A disabled artist is launching the UK’s first network of holiday cottages, all of which will be wheelchair-accessible and identical in every detail.
The first Flat Spaces bungalow should be in place later this year beside a steam railway in the middle of the Hampshire countryside – the foundations were laid this week on a plot next to six existing holiday rental properties in Ropley – with doors due to open next spring.
This should be followed by further Flat Spaces developments in Surrey, Kent and the Scottish borders.
Every one of the accessible three-bedroom properties will be identical on the inside and will be larger and more spacious than most other holiday homes, and will be built in a factory before being installed as a prefabricated building.
Because each building will be identical inside, the equipment – such as toilets, light switches, hoists, ovens and kettles – will all be in the same place in each location.
The accommodation will feature a front door wide enough for two wheelchairs to pass through at the same time, a wet room with a Clos-o-Mat toilet, electric beds and a carer call system in one bedroom, a ceiling hoist track in two of the bedrooms and the wet-room, and an accessible, open plan kitchen and dining-room featuring “rise and fall” dining table and work top.
The living space, both inside and outside the building, will be completely flat.
The idea came from Tom Yendell, director of Flat Spaces, a disabled artist who had always wanted to design his own home.
He and his wife Lucy eventually drew up plans for a bungalow, which they moved into in 2012, and the success of their own domestic project convinced Yendell that it would be possible to replicate the design of an accessible holiday cottage over and over again, ordering the same prefabricated building from the same factory every time.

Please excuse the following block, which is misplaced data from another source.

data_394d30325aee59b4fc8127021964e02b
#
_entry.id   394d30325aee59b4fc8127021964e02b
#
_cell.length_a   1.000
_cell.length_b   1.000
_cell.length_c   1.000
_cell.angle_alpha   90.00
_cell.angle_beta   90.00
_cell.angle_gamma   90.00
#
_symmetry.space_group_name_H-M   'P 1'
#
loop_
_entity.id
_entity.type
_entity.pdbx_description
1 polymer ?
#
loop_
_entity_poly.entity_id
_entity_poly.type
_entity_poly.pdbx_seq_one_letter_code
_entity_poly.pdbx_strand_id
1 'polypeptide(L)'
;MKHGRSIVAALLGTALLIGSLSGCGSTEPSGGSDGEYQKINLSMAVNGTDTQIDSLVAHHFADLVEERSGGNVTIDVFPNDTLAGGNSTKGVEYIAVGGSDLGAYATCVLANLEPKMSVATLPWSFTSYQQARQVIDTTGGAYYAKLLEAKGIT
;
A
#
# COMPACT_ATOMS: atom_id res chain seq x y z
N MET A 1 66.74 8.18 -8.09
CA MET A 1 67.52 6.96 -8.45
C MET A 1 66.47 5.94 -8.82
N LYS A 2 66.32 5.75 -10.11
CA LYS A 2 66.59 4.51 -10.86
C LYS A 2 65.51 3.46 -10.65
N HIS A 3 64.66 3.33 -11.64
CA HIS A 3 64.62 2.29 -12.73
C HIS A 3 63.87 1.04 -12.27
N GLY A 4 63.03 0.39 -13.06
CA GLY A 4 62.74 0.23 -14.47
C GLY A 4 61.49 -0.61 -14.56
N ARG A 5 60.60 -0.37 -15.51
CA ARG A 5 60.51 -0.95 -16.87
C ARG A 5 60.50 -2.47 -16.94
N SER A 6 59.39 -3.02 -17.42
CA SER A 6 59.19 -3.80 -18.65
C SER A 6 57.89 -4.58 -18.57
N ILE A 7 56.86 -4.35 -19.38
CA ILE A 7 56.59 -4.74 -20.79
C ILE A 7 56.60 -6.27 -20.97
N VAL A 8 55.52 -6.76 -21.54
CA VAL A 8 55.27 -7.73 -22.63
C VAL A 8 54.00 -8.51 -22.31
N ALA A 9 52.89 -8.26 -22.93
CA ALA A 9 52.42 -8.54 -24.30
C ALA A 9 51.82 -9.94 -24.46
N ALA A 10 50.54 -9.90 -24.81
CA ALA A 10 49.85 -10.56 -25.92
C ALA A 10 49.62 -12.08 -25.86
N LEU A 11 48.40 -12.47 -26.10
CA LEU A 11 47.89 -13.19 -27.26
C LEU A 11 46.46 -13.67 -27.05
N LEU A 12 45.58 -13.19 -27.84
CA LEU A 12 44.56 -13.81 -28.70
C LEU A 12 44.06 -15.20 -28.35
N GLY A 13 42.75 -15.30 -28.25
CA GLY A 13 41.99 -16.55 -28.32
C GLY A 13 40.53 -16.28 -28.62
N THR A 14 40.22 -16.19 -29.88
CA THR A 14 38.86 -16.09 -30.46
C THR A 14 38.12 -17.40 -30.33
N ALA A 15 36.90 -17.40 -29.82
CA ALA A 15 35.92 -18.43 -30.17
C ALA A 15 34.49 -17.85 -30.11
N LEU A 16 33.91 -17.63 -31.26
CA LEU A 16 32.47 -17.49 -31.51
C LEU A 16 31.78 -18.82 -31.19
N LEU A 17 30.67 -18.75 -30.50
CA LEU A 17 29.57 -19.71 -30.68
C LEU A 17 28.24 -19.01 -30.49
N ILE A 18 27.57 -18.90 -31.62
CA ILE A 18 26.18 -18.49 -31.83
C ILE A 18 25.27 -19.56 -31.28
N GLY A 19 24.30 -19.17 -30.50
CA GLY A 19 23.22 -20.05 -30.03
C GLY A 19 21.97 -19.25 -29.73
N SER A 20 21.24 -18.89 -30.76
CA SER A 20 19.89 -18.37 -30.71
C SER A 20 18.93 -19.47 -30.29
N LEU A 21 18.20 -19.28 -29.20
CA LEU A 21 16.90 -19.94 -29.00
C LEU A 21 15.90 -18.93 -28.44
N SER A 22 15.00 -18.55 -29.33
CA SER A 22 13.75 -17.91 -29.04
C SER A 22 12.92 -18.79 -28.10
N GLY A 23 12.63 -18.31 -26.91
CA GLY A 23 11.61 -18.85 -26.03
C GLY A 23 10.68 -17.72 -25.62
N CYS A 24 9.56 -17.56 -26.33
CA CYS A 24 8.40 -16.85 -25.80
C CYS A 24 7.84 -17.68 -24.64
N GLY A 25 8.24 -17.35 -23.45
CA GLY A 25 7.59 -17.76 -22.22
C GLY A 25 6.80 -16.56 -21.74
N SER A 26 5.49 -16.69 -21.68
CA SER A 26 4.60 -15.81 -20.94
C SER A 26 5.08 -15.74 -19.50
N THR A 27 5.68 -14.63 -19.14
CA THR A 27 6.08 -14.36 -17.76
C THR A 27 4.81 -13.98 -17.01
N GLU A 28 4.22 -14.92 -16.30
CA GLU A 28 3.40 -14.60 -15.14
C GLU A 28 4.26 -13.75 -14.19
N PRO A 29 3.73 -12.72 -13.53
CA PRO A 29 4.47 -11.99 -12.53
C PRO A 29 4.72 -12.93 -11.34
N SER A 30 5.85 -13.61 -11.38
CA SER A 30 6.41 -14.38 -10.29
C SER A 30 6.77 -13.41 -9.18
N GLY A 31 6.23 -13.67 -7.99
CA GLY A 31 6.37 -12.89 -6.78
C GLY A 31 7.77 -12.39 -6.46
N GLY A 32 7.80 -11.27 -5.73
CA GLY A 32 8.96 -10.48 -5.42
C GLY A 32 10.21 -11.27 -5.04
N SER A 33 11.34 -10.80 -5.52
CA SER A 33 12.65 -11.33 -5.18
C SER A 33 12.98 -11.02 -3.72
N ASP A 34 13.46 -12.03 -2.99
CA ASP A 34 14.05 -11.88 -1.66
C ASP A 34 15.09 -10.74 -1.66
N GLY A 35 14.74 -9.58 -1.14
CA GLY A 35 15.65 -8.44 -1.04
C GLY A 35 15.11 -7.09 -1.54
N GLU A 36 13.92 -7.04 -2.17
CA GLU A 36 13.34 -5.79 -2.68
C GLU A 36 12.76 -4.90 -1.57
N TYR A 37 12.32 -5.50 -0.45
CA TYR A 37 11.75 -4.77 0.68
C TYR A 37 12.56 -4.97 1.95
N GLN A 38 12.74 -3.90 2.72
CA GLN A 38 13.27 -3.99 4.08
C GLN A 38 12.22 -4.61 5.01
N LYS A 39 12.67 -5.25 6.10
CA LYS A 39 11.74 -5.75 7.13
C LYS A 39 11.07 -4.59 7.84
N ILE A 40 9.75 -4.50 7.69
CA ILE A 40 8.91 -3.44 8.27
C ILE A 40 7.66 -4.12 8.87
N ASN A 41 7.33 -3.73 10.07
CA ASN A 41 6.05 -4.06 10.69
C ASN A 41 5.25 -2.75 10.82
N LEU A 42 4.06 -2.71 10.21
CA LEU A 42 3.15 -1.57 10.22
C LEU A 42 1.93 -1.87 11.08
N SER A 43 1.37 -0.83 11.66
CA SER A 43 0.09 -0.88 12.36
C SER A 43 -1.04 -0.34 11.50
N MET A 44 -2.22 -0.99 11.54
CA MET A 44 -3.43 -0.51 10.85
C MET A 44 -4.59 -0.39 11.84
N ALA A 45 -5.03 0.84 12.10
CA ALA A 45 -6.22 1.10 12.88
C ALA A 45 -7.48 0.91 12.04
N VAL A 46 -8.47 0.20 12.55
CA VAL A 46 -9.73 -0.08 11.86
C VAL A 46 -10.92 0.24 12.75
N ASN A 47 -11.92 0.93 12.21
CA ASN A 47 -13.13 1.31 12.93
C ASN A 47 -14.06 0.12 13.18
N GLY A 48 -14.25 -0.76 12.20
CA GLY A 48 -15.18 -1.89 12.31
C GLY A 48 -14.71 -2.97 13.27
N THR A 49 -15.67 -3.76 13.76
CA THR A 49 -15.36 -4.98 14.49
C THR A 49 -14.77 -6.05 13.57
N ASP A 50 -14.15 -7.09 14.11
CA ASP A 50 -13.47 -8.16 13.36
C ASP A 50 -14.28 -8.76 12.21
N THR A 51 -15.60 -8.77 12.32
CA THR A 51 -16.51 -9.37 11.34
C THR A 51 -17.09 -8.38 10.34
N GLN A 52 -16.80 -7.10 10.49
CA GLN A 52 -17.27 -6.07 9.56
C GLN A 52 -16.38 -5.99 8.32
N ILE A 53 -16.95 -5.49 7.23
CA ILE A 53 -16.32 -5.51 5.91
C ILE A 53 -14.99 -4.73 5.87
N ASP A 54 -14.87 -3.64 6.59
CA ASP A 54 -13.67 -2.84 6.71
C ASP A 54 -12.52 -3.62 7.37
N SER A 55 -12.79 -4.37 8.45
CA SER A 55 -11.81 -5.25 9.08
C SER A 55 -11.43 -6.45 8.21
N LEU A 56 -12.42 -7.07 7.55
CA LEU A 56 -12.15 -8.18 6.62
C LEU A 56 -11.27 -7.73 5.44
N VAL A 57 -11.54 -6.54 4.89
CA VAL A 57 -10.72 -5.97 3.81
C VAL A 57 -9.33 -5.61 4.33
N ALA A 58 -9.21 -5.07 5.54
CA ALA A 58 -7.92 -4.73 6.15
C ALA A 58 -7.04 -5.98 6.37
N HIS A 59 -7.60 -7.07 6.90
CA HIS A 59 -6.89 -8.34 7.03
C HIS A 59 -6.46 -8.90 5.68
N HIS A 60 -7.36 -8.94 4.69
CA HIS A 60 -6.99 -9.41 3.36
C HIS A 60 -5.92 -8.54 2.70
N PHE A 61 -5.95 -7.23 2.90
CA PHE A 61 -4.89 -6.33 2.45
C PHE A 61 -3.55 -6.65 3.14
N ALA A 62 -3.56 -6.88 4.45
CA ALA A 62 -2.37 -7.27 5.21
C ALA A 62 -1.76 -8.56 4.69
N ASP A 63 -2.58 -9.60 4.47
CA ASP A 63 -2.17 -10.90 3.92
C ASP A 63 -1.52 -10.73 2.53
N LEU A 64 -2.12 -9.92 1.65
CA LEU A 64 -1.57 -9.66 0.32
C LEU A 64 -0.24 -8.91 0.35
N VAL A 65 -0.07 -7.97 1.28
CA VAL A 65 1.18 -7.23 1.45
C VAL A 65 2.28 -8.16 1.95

They are funding the first property themselves, and are setting up a charity to provide funds for further Flat Spaces, each of which will cost about £250,000.
Last week, they visited the former Tory minister Lord Tebbit and his disabled wife Margaret at their home in Suffolk to discuss the project. Yendell said they were “very supportive”.
He hopes that once disabled holiday-makers have seen the quality and accessibility of the accommodation, they will try other Flat Spaces in other parts of the country, or even – eventually – abroad.
Yendell said: “There is nothing else like it. There are other accessible holiday cottages, but they don’t have all the equipment that we have, or the big space.
“At the moment, if you go online and look for an accessible holiday cottage there are cottages out there but it is very difficult to know exactly what you are going to get.
“With our Flat Spaces, once they start going up around the country, once you have been to one, all the others are identical.
“It takes the worry out of travel. You know exactly what you are getting because they are identical on the inside.”
He said the reaction from disabled people had been very positive. “People are saying, ‘Why hasn’t anyone thought of this before?'”
Flat Spaces has had advice from organisations such as the Thalidomide Society and Mouth and Foot Painting Artists, but is seeking partners to help fund its future work.
4 September 2014
News provided by John Pring at www.disabilitynewsservice.com